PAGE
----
Leadership

How to be a great manager

Regardless of your number of employees, it’s important that you be the leader they need.

Published: February 10, 2014
Updated: February 23, 2017

Every employee wants one, and most small business owners would like to be one – a great manager. But leading and managing are among the biggest challenges you could face while growing your company. And according to a 2016 report from LinkedIn Talent Solutions, only 32% of employers see employee retention as a top priority over the next 12 months.

It takes flexibility, fairness, and people skills to bring out the best in your employees and keep them satisfied. Fortunately, you don't have to be born a great manager to become one. Here are a few tips that can help you develop and refine your leadership skills.

Know yourself

Managing is about human interactions. And being a great manager starts with knowing yourself and how you interact. You must understand your communication style and be aware of your strengths and weaknesses.

For example, let's say you're introverted. That introversion might be interpreted as being standoffish or even arrogant. By knowing that and making a conscious effort to be more outgoing, you can begin to develop a better rapport with your employees.

Know your employees

You must know more than your employees' names to manage them well. Dig deep and learn what they're capable of. Observe what they do and how they react to situations. Ask open-ended questions about what they're working on. Draw them out, and get them talking about their work.

The more daily interaction you have with your employees, the better qualified you'll be to give them responsibilities as appropriate and keep them challenged.

Help employees meet their goals

Employment is a two-way street. Both sides have needs that have to be met. Understand your employees' career needs, and try to provide a career path or at least increased responsibilities. Nothing is more discouraging than to feel there's nowhere to go in your current job. If possible, help them self-select additional duties. If they like a certain type of work, adjust the job to encompass those duties.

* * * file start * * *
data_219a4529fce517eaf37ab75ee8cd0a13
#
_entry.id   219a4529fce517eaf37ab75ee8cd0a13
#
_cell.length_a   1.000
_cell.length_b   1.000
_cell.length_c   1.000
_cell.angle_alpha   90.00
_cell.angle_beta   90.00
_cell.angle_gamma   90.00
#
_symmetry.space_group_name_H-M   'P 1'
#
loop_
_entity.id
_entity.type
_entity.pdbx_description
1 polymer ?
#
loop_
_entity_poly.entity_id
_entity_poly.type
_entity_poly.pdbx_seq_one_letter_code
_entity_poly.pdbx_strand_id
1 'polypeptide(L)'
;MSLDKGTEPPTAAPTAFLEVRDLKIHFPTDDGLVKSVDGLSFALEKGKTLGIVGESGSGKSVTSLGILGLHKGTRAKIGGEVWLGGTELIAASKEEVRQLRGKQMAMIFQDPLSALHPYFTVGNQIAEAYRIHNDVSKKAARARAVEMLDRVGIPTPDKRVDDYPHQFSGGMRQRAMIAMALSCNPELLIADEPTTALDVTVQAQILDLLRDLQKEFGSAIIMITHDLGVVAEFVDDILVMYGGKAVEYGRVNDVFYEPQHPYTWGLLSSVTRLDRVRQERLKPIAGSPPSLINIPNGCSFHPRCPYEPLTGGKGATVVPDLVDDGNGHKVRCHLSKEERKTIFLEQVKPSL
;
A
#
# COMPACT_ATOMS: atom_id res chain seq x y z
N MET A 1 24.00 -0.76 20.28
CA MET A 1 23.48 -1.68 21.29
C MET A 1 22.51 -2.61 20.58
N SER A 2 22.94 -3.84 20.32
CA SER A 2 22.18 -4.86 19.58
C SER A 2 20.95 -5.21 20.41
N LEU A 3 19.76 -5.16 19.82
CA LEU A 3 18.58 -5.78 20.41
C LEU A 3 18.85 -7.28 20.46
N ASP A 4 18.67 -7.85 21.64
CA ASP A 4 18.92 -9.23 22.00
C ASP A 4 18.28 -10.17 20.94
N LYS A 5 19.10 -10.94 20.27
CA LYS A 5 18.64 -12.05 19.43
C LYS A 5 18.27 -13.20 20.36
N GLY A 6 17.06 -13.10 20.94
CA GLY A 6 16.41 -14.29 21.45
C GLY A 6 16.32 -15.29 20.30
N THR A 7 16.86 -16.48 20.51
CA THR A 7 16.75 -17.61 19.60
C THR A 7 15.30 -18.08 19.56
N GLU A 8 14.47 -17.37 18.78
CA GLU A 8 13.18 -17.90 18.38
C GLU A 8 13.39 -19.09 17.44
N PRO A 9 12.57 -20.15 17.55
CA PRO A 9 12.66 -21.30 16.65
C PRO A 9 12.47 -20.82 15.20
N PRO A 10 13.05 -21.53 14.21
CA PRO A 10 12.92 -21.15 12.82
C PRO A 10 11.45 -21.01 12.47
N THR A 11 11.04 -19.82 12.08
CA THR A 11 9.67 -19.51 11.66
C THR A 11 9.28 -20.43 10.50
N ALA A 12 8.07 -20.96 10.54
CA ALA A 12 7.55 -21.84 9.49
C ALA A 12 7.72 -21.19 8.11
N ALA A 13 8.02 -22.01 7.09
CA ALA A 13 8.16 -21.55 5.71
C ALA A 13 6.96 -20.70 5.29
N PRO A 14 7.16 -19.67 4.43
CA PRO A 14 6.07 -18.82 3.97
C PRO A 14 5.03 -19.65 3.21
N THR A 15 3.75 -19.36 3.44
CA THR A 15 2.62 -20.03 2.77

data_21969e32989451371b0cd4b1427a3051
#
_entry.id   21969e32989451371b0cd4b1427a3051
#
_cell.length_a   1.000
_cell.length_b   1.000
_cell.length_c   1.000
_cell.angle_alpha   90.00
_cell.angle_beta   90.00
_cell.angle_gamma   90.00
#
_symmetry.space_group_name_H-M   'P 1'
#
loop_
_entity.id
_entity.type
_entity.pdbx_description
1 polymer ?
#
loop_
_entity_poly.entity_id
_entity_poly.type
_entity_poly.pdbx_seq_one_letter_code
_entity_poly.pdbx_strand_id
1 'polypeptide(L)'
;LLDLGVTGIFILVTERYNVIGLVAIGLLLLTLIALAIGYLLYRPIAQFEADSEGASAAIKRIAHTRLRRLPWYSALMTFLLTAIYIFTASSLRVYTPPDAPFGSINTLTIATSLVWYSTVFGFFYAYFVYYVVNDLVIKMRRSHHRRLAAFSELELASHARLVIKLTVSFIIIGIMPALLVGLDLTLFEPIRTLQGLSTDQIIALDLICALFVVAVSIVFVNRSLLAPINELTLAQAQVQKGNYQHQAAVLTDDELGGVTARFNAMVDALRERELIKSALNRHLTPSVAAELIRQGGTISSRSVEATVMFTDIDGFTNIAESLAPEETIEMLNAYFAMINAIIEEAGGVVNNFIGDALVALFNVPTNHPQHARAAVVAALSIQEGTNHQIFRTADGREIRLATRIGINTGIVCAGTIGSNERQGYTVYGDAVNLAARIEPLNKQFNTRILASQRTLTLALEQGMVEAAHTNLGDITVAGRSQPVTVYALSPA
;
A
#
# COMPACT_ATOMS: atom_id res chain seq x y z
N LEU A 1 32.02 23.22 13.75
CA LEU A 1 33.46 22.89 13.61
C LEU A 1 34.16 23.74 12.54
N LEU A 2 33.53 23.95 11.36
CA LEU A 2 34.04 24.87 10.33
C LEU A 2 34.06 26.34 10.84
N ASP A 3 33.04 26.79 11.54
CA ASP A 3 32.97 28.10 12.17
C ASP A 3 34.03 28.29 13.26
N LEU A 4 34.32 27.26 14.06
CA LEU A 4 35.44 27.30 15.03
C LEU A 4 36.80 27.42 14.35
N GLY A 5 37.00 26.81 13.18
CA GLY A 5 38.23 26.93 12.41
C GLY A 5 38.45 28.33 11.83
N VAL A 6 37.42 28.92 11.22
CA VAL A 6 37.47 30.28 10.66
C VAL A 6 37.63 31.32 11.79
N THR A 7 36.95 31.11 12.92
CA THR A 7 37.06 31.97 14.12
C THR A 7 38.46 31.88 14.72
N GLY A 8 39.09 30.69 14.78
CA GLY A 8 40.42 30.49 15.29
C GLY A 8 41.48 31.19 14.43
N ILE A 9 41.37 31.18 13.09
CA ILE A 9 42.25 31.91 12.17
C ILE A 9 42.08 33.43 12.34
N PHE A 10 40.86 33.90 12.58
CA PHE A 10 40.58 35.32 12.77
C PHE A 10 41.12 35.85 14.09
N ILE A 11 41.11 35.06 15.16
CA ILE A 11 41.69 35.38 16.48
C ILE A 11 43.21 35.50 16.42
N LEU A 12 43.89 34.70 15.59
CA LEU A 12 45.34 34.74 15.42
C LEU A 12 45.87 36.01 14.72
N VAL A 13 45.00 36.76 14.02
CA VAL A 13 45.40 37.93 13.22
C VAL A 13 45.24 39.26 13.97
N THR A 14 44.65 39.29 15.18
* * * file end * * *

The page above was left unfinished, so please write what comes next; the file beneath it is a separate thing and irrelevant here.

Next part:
Help your people grow personally, too. You won't do them any favors by plopping them into a situation they're not ready for. Give constructive feedback about what they do well and not so well using the 3-1 feedback ratio: three positive pieces of feedback to one negative. This will keep their confidence intact.

Show your appreciation

No one wants to be taken for granted. As a small business owner, you might not be able to provide the biggest salaries or the most robust benefits, but you can show genuine appreciation.

When you land that big customer, or get a handwritten note of thanks from a grateful client, share that with the team. If it resulted from their efforts, let them know – either with an email pointing out some wonderful accomplishment or a spontaneous congratulation during the company meeting. A sincere "thank you" for a job well done goes a long way toward happy, satisfied employees.

Also, rewards – a small gift, a bonus, the afternoon off, or a designated "employee of the month" parking space near the door – can be handed out ­for special accomplishments.

Job satisfaction isn't always about money. Many employees enjoy working in small businesses because of the atmosphere, the relationships they have with bosses and co-workers, and the little things that build their sense of worth. Remember that, and you'll be on your way to becoming a great manager.

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